One of the best things about Singapore is the food. The hawker centres offer such a great variety, the cultural fusion of Singapore’s inhabitants mean you can get some pretty special nosh for a pretty good price. I was back in Singapore again for another visa run (hopefully the last for quite some time), and I spent the weekend gorging myself on Singaporean delights like Hainese Chicken Rice, Laksa, BBQ Pork Buns and more.
One of the things I tried that I didn’t get a chance to try last time was Fried Carrot Cake. It comes in two varieties, white or black. I went with the sweet black kind, which was all manner of wonderful. The main ingredient is white radish, which is known as white carrot in Singapore, hence the name. White radish is pretty awesome, I have had it before at a vegan restaurant in Sydney. It has a reall robust taste, especially when fried.
Some of the hawker food around is pretty crazy, especially some of the sweet stuff. Because I am an adventurous sort, I was at a dessert stand at one of the hawker centers and decided to go for the weirdest dessert on the menu.
Peanut and Corn Sweet Ice.
All the other ices were fruit flavoured. But no, that’s boring.
Despite looking a bit like vomit on ice (some might argue that’s the same as Disney on Ice), it actually wasn’t bad at all. It just tasted like sweet peanut, with chunks of corn, on ice. A bit weird, but not unpleasant. Down the bottom there were bits of jelly and sweet red kidney beans.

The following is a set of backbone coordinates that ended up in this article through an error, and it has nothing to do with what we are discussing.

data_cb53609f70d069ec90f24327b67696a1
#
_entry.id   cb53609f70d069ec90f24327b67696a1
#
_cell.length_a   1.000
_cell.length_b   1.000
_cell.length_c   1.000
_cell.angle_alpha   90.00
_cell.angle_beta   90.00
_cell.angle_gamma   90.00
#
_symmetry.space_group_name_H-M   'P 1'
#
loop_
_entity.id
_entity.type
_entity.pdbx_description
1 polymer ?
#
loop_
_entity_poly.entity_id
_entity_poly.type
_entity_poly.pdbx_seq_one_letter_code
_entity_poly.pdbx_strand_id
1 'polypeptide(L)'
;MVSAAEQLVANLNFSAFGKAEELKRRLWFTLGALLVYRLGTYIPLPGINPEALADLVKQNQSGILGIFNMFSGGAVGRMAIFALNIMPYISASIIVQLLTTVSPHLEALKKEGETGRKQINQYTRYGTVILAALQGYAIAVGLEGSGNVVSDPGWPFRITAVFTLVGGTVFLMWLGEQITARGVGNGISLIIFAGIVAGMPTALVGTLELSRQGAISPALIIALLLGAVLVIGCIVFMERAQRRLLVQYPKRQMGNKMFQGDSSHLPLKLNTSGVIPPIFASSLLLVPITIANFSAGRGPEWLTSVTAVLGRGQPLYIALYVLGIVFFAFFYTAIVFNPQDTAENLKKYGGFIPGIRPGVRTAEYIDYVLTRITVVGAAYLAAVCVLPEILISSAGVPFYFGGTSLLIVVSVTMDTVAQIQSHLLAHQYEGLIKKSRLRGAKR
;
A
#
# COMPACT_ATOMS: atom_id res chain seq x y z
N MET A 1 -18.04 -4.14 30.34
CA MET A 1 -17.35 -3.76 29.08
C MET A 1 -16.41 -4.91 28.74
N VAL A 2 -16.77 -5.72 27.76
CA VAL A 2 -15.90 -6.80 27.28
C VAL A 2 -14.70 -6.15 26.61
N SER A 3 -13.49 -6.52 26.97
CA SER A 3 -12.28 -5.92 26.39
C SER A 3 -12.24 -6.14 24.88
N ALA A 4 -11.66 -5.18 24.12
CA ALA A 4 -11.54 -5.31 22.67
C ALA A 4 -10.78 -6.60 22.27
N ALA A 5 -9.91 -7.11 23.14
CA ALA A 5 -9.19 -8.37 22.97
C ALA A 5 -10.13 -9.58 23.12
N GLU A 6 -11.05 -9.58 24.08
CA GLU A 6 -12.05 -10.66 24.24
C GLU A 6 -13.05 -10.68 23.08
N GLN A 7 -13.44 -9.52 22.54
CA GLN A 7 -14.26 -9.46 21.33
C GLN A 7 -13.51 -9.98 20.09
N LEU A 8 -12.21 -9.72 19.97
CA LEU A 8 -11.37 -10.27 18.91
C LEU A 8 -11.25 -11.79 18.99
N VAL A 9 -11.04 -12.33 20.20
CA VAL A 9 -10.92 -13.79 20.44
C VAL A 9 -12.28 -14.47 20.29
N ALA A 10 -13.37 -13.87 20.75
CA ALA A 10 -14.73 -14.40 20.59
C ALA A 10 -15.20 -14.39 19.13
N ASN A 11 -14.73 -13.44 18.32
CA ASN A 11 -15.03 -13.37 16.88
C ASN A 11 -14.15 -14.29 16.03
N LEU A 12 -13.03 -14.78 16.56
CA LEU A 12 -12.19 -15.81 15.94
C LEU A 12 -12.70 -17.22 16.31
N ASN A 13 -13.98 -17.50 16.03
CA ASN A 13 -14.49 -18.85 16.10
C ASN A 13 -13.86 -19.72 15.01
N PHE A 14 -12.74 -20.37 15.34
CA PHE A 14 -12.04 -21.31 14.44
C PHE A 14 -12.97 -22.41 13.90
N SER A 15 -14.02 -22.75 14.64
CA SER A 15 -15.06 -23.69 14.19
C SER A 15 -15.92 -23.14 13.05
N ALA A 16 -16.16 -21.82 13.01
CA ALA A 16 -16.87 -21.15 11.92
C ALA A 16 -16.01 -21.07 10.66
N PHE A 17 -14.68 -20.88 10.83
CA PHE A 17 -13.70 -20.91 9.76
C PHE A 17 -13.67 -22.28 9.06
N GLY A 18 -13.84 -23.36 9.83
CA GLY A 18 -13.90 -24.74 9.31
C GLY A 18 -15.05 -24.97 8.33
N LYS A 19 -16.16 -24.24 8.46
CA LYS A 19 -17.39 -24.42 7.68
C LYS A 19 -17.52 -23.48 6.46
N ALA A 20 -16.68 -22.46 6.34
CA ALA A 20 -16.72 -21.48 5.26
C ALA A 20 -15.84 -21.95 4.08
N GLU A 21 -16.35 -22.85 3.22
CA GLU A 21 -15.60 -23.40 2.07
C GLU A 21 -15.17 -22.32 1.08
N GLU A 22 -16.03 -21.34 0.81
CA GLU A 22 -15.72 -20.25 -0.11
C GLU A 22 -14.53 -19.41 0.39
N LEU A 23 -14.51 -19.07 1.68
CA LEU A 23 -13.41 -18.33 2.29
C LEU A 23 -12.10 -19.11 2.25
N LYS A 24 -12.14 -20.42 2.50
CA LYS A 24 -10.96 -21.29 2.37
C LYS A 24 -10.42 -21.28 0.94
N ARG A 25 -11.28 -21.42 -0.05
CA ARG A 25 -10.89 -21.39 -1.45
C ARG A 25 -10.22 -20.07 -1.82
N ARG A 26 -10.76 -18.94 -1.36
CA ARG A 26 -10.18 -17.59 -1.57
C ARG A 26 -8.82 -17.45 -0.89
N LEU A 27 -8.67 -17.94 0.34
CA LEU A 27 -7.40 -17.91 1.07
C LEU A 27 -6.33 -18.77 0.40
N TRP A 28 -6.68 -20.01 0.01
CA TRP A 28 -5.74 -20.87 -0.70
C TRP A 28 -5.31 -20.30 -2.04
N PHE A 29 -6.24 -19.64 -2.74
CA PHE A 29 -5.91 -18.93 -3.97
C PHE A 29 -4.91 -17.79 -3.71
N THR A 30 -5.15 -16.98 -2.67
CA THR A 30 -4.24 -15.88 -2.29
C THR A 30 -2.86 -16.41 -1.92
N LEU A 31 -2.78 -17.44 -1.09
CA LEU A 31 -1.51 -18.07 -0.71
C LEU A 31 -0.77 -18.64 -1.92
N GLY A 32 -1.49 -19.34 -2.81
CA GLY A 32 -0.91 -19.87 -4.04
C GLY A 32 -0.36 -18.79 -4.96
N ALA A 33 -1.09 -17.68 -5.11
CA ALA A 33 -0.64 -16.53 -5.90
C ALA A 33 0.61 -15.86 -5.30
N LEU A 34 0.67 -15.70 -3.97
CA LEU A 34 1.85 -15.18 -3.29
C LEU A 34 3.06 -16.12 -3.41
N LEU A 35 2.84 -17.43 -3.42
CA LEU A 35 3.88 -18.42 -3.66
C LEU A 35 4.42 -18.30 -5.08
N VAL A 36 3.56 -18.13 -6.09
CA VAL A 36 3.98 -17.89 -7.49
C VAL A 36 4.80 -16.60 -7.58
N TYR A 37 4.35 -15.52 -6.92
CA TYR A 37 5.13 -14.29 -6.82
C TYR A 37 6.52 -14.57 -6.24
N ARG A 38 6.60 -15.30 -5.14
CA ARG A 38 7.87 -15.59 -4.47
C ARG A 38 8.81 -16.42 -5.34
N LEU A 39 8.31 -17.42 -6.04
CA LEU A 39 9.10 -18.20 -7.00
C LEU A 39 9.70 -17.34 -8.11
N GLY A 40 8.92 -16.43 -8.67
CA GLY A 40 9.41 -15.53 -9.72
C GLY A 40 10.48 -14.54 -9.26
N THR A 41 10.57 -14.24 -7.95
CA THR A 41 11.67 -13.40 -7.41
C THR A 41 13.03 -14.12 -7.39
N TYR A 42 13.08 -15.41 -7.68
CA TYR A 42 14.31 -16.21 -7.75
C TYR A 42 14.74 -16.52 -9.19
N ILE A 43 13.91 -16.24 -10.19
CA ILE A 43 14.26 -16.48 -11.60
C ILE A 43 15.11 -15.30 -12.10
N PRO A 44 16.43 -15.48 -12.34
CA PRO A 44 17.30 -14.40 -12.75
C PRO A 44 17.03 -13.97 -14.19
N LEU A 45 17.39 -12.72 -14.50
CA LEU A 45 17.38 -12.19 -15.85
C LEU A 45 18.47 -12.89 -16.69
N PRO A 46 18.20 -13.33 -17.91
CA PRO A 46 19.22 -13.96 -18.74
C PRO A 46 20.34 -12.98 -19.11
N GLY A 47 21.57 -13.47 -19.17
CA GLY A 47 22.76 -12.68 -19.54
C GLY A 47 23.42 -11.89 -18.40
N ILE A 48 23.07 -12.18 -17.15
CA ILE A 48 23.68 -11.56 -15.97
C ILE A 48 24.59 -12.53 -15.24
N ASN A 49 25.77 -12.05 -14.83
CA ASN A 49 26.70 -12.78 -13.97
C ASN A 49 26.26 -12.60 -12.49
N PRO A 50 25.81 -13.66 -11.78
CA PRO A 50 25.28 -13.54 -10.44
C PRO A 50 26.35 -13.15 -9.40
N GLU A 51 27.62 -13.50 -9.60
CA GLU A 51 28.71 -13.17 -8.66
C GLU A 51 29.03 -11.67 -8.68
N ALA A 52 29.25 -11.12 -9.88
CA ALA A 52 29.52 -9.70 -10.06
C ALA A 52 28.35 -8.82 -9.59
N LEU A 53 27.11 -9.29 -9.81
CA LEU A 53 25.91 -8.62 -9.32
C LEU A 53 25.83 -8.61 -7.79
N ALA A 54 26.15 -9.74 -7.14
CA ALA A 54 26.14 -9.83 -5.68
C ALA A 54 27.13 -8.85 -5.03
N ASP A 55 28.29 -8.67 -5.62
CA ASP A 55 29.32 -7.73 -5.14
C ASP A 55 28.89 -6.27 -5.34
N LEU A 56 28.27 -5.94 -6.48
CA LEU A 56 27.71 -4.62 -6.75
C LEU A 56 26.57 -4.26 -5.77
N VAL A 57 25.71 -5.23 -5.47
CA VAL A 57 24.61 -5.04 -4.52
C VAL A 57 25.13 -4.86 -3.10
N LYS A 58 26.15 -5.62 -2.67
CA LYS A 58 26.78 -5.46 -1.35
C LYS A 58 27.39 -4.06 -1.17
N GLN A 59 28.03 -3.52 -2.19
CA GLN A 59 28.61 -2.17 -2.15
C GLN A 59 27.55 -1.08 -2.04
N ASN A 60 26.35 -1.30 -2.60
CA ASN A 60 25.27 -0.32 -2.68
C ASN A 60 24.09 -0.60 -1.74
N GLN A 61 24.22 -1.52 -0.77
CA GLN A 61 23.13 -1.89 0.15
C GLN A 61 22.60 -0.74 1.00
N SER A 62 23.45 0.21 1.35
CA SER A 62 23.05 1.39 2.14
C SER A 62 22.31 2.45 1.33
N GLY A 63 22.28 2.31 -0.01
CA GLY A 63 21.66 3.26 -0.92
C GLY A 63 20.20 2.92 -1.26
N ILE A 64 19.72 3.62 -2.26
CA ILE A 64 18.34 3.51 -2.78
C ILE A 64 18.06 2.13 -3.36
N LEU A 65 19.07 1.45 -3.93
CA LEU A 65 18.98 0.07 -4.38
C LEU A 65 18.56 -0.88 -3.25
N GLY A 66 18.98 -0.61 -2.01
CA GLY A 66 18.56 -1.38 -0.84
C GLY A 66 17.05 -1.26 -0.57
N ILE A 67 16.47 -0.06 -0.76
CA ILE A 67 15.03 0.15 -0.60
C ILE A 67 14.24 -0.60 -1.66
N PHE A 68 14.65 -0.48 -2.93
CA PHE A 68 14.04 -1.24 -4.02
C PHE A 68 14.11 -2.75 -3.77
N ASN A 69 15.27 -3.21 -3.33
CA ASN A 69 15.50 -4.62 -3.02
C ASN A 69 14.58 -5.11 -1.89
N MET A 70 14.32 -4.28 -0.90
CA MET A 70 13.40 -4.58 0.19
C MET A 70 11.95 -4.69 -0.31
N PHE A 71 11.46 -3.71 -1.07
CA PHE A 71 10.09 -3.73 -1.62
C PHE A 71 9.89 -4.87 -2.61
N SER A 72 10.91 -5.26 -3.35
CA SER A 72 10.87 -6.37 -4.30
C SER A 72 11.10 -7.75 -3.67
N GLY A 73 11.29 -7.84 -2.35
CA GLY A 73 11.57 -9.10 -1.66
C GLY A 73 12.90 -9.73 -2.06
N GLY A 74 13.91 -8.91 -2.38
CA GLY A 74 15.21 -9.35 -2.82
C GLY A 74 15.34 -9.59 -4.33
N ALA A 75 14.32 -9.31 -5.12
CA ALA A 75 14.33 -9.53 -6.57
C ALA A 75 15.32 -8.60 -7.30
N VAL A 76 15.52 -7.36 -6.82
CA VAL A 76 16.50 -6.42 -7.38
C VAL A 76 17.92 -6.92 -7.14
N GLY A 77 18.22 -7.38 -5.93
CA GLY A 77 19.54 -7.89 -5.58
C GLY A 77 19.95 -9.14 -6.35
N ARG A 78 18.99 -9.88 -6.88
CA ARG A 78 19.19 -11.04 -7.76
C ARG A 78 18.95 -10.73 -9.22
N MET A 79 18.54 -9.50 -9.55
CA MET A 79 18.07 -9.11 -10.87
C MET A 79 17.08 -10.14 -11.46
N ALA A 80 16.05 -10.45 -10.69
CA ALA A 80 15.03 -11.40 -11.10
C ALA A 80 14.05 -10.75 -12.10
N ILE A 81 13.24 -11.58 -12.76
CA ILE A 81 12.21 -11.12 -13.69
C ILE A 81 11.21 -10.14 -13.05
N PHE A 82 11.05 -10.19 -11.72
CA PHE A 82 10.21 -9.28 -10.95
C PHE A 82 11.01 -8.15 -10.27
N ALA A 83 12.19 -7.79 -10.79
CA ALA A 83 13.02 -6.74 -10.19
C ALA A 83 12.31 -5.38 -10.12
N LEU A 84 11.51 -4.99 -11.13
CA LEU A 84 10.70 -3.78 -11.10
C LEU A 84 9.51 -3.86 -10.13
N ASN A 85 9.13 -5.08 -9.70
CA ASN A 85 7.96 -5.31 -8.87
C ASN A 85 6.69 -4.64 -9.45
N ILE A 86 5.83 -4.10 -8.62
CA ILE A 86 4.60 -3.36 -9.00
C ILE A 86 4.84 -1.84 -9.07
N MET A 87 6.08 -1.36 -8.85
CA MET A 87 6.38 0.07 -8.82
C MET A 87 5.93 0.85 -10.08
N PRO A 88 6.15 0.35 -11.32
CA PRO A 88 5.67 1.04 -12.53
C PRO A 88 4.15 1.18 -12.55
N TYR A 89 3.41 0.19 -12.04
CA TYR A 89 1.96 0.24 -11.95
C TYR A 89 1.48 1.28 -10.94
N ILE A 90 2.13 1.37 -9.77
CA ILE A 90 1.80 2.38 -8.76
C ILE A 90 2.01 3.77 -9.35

One of the other hawker places I found myself at was satay street. I didn’t eat any, because satay is pretty run of the mill in Indonesia so I was focusing more on the food you can’t get as readily here, but it was interesting. The stalls along the street only sold satay, so of course, the competition was fierce. Which meant the hawkers weren’t going to let you walk peacefully down the street. And they didn’t stick with the polite Indonesian “hello misses” either.
“Hello sexy, come here to eat, I will find you a beautiful boy to sit with you.”
“Where are you from? I know exactly how to make satay that Australians will like.”
“You are walking away? You are breaking my heart!” (complete with mime of heart being ripped from chest).
Intense but comical.